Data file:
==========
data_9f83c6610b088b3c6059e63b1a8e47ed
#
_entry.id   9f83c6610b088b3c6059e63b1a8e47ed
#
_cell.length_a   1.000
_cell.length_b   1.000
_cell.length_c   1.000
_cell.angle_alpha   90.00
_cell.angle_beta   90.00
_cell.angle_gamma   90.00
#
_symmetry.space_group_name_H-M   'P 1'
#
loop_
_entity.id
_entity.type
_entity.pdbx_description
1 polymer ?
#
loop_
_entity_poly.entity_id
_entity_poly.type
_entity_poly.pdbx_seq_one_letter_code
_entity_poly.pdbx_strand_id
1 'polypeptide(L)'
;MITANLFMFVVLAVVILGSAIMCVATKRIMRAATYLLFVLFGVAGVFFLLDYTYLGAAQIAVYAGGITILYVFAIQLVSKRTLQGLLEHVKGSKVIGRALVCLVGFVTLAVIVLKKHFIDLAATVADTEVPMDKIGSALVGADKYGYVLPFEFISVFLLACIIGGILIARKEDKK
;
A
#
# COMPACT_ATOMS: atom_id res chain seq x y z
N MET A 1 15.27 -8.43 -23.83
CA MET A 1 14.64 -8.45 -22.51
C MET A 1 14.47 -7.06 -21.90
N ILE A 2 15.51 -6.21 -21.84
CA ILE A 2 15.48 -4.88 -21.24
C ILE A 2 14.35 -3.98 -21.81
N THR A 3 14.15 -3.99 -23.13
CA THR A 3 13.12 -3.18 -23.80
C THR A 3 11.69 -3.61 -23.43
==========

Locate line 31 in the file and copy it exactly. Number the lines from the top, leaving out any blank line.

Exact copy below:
N MET A 1 15.27 -8.43 -23.83